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UK Hospitality Sector Overview

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An overview of the current state of the UK travel sector, it’s contribution to the UK economy and other related issues (employment law, job types within the industry, the hotel rating system).

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UK Hospitality Industry
Overview of the current state of the sector

by Fergal Bell and Jamie Rose.

1. Introduction

The hospitality sector is a significant contributor to the UK economy in financial, employment and reputational terms. However, similar to the wider economy the sector is experiencing changes and challenges – economic, legislative and technological – which will continue to have an impact in the short to medium term.

2. Contribution of the hospitality industry to UK economy

There are approximately 10,000 hotel businesses in the UK, contributing around £18 billion to the UK economy. According to research by match.com and the Centre of Economic Business Research, dates by couples alone contributed £1.3bn to the hospitality and entertainment industries while the Office for National Statistics (ONS) has calculated that hotels and restaurants, together with distribution, make up 18% of the entire UK services industry.

Taking another tack, the British Hospitality Association and Oxford Economics examined the hospitality industry’s contribution to each of the 406 local authorities in England. They found that the industry directly employs 2.4m people and is responsible for providing £46bn in wages and profits annually to local economies.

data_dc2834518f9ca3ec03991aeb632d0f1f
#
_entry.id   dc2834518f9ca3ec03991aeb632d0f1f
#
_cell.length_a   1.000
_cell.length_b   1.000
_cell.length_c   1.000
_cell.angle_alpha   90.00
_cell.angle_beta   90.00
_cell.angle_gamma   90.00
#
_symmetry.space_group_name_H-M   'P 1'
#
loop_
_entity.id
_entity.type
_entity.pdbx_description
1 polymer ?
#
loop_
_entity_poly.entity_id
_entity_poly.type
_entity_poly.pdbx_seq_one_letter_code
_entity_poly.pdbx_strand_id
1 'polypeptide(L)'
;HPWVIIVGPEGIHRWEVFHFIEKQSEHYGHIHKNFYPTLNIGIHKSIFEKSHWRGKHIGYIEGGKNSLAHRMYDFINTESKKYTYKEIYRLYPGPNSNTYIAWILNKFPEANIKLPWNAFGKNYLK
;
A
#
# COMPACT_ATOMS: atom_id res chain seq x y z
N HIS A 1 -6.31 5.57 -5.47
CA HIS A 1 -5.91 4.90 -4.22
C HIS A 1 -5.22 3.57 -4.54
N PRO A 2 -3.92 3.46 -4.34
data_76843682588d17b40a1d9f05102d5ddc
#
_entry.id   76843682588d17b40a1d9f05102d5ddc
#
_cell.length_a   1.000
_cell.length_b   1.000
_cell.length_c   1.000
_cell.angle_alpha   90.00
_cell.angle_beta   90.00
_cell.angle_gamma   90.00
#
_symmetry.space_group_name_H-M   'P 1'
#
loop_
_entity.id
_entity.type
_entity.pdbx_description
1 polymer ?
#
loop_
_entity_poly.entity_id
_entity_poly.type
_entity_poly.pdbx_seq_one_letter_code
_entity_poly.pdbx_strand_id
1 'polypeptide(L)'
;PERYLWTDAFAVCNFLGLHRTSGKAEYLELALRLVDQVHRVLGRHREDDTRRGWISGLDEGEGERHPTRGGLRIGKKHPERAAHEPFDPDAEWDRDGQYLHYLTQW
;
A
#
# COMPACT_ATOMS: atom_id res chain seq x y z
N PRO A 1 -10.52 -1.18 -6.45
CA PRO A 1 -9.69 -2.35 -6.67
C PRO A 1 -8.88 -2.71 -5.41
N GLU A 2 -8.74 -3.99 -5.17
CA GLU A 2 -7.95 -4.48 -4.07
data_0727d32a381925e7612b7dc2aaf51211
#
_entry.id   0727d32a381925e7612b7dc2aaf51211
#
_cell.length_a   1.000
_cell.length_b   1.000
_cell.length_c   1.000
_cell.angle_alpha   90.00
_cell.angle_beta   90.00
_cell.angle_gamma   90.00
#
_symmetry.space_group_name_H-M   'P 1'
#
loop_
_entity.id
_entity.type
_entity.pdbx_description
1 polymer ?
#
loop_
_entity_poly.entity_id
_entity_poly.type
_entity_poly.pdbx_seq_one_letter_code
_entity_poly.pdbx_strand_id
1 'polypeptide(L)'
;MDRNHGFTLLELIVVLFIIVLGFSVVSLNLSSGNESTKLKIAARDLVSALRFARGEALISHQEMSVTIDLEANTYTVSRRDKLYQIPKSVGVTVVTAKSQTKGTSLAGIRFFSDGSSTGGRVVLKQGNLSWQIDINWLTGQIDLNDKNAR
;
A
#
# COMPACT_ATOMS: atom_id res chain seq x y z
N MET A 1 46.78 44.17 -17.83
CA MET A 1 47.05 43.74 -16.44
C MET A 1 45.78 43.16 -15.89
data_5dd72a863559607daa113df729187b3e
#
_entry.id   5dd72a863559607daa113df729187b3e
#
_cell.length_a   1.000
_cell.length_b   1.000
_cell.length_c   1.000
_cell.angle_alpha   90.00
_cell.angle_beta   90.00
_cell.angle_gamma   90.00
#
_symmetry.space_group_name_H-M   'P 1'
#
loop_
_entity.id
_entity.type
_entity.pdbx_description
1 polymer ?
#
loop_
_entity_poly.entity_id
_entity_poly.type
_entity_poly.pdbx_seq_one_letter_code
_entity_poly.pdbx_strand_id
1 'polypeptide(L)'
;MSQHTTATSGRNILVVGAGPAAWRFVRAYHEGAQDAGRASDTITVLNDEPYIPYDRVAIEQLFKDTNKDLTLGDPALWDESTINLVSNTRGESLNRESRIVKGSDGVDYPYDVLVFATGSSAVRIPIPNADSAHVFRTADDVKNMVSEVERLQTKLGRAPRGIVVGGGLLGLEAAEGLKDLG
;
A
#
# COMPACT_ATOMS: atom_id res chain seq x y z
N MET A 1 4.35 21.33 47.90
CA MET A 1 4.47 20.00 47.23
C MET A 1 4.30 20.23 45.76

The hospitality industry is a key driver of employment in many local authorities. In Kensington and Chelsea 86,000 people work in the sector, comprising 16.8% of the local workforce. The proportion is equally high in a number of other authorities, such as the Isles of Scilly (15.9%), South Lakeland (15.7%), Eden (15.6%) and Scarborough (14.9%). When considering the direct and indirect financial contribution, the hospitality industry is responsible for 39.3% of revenue in the Isles of Scilly.

Strategic initiatives 

In August 2010 David Cameron announced that tourism would be a key part of the UK’s economic recovery and stated his vision that the UK would become one of the world’s top five tourist destinations. The tourist authorities have sought to maximise the value of national and international events, such as the Royal wedding in 2011, the Queen’s Diamond Jubilee and most recently, the Olympic and Paralympic Games. In August 2012 VisitEngland launched a £41 million marketing campaign targeting British tourists via local destination marketing. The three-year campaign is being jointly funded by the Government’s Regional Growth Fund, VisitEngland, in addition to the private sector and is expected to create around 9,000 jobs.

Recent figures released by the Office of National Statistics (ONS) showed that the UK economy grew by 1% between the second and third quarters of 2012, with the growth being attributed to foreign visitors during the Olympics and Paralympic Games. Conversely ordinary and commercial tourism to London appears to have been detrimentally affected by the Games, as the city’s residents stayed away from capital’s bars, restaurants and sightseeing attractions.